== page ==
September 2010

Fours years in jail for man who had relationship with teenager

A MAN who had an illicit relationship with a 15-year-old schoolgirl has been jailed. Legal Affairs Correspondent Rebecca Sherdley spoke to her mother about the family’s ordeal.

IF Steven Parker had failed to understand the anguish he had caused to the teenager’s family, he only had to look at her mother sobbing quietly in court.

She did not know the details of the relationship he had with her daughter until she was facing him in a courtroom.

Parker began the relationship with the girl towards the end of 2009, when he was 44.

Her mother first became suspicious when she heard that an older man had been seen kissing and following her daughter. She questioned her but she denied anything was going on.

Then, in the early hours of the next morning, the teenager woke her and showed her a letter.

In the girl’s mind was the memory of what Parker said he might do – kill himself if she did not carry on seeing him.

She penned the note to say she was seeing an older man who had kissed her.

“She was sobbing her heart out,” her mum remembered. “I read it and I sat there for two hours. I rang my brother and we went to the police station.”

As a family that generally talked about everything, her mum had noticed a change in her intelligent daughter.

“She was getting good grades before, but that changed. The standard of her work and grades dropped.”

When the girl was interviewed by police she told them that she knew Parker and they had started spending time together.

Parker was arrested and charged with five counts of sexual activity with a female under 16 and one of causing or inciting a child under 16 to engage in sexual activity.

At Nottingham Crown Court in June he pleaded guilty and was given bail, pending sentencing, with a condition not to contact his victim.

But a week later the girl’s mum received a phone call that led her to believe Parker, of St Paul’s Terrace, Hyson Green, was still in contact with her daughter.

The family followed her after she finished school. She got into a white Rover driven by Parker. As he drove off “at speed” with the girl in the front seat, her mum called the police.

Parker was arrested after another driver had to make an emergency stop to avoid a collision and his car mounted the pavement and hit a car.

He was charged with failing to notify police of a change of address, as required by the sex offenders’register, taking a child without lawful authority and dangerous driving. He pleaded guilty to these charges in August.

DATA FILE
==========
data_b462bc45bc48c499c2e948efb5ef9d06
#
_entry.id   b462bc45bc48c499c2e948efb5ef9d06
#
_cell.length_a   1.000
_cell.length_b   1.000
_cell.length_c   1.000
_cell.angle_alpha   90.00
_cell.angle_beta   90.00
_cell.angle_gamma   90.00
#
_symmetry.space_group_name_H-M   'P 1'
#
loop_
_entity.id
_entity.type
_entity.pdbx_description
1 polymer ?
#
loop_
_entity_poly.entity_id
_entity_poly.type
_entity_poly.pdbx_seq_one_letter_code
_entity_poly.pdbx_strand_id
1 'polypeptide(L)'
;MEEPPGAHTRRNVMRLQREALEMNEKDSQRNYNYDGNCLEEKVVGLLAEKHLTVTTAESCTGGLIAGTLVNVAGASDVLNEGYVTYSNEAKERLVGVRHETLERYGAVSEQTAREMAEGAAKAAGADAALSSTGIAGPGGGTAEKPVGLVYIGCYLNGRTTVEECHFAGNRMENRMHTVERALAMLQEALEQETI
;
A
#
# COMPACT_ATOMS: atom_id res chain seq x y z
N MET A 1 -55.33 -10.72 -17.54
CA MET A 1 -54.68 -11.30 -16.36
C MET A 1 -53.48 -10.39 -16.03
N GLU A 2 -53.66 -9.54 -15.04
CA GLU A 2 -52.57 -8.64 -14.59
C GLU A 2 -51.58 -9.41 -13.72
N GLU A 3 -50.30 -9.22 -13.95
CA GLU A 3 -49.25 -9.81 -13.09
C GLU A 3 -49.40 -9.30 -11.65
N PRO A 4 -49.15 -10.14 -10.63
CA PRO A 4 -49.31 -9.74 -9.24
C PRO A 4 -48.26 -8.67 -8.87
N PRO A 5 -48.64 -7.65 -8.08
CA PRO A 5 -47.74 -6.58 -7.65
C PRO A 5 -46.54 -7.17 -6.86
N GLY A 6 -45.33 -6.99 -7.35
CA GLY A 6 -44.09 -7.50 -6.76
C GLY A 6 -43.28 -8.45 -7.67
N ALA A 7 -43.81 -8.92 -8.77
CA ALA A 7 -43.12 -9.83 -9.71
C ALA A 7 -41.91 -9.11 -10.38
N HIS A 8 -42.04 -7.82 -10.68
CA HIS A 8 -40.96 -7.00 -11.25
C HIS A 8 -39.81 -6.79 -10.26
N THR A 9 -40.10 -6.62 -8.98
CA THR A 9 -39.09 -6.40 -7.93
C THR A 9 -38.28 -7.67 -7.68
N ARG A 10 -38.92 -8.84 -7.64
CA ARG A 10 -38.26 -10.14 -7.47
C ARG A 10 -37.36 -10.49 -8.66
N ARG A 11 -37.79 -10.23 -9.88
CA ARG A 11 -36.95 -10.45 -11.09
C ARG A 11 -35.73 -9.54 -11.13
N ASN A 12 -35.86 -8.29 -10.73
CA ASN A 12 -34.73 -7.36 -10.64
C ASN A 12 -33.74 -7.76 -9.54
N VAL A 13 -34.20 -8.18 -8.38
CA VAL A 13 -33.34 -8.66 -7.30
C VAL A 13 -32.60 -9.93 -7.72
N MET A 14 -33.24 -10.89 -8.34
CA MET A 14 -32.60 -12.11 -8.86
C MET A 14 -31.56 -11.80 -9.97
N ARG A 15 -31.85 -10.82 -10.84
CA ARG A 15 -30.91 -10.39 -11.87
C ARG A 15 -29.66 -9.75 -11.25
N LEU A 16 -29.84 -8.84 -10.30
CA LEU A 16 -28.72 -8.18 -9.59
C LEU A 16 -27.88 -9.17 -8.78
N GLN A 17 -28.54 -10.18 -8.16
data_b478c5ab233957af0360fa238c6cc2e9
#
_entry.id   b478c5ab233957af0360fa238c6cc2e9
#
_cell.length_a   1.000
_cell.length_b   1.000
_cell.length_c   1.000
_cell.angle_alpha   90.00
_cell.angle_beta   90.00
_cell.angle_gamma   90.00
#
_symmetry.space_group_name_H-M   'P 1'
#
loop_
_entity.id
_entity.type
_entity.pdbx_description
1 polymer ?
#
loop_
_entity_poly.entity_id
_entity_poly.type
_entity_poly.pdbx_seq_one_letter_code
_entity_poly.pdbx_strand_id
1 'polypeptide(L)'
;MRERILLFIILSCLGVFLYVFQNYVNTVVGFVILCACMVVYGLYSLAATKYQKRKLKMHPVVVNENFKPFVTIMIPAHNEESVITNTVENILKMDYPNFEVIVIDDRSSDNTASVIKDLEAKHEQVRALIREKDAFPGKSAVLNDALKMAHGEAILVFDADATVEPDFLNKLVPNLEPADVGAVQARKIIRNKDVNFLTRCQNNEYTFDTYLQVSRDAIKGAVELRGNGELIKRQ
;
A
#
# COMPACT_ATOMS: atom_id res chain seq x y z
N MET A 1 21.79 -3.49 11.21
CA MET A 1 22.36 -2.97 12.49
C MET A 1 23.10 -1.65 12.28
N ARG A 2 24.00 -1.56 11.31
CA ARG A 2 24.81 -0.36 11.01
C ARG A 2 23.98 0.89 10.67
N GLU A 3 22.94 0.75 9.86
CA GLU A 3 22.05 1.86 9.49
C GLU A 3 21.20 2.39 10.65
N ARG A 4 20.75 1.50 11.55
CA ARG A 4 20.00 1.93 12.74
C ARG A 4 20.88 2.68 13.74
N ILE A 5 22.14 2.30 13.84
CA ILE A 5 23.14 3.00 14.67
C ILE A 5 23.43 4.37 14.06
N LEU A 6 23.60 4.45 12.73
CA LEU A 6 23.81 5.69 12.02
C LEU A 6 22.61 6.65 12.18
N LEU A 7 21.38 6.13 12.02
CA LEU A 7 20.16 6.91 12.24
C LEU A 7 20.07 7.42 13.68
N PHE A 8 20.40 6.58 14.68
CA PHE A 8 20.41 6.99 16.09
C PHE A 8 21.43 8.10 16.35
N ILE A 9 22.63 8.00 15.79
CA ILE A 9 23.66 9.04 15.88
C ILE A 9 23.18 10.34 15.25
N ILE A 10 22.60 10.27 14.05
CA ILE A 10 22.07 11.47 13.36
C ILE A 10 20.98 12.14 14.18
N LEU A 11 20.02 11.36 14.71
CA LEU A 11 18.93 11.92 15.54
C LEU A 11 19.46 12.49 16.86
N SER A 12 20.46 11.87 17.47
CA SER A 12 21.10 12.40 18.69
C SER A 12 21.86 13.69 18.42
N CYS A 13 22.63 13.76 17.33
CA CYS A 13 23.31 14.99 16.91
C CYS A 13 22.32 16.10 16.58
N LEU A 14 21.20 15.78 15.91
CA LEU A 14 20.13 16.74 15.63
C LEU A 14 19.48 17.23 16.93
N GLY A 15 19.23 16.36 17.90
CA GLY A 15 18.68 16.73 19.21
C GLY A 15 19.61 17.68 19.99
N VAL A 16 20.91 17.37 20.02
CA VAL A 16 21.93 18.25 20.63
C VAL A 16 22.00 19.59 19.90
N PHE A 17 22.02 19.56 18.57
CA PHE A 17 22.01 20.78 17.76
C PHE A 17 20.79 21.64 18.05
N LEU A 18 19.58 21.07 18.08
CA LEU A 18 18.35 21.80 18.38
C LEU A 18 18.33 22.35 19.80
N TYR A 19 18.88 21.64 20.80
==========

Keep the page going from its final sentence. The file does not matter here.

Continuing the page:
This week, Recorder Peter Joyce QC jailed him for four years and disqualified him from driving for two years. He will be on a sexual offences prevention order and has to sign the sex offenders’ register.

The judge said: “When seen [by the family] you drove your vehicle away from those who’d seen you picking the girl up. It showed complete contempt for the order to stay away from her and you were prepared to continue your self-indulgence in regard to this child.”

In his judgment he said Parker had corrupted her and blackmailed her by saying he would kill himself if she stopped seeing him.

Adrian Langdale, mitigating, said the offences followed the break-up of Parker’s 17-year marriage. “He has lost his work and home,” he said.

Mr Langdale said there was no coercion or threats in the offences. Taking a child without lawful authority covered a single act, he added.

After the hearing, Detective Constable Gina Farrell said: “Parker groomed this teenage girl to assault her for his own sexual gratification.

“At no time did he consider the long-lasting emotional and physical effects his behaviour and actions would have on this young girl.”

Graham Roberts, principal at Bulwell Academy, said Parker had worked providing security on the school gates for three days in November 2009.

Mr Roberts said: “As ever, our major concern is about safeguarding our students and all safety checks are always carried out on all employees.

“The checks were fine for him to be working but we were unhappy with his performance and asked that the security firm replace him.

“Clearly, we were not aware of these incidents at the time. They only came to light later.”

Jason Scriven, general manager at Rose Security, Bulwell, said Parker worked for the company for four months.

He said: “He worked there [at the school] for five days and there had been no complaint about his performance as far as we were aware.

“It was later brought to our attention he had been arrested outside of work hours for a personal matter.

“We made our own inquiries and as soon as we were aware of the alleged offence he was suspended and subsequently his employment terminated.

“He was CRB cleared and had a Security Industry Authority licence, which means he is fully vetted and licensed to operate as a security officer. We carry out an advanced security clearance on all staff working on sites where they may have access to children and or vulnerable adults.”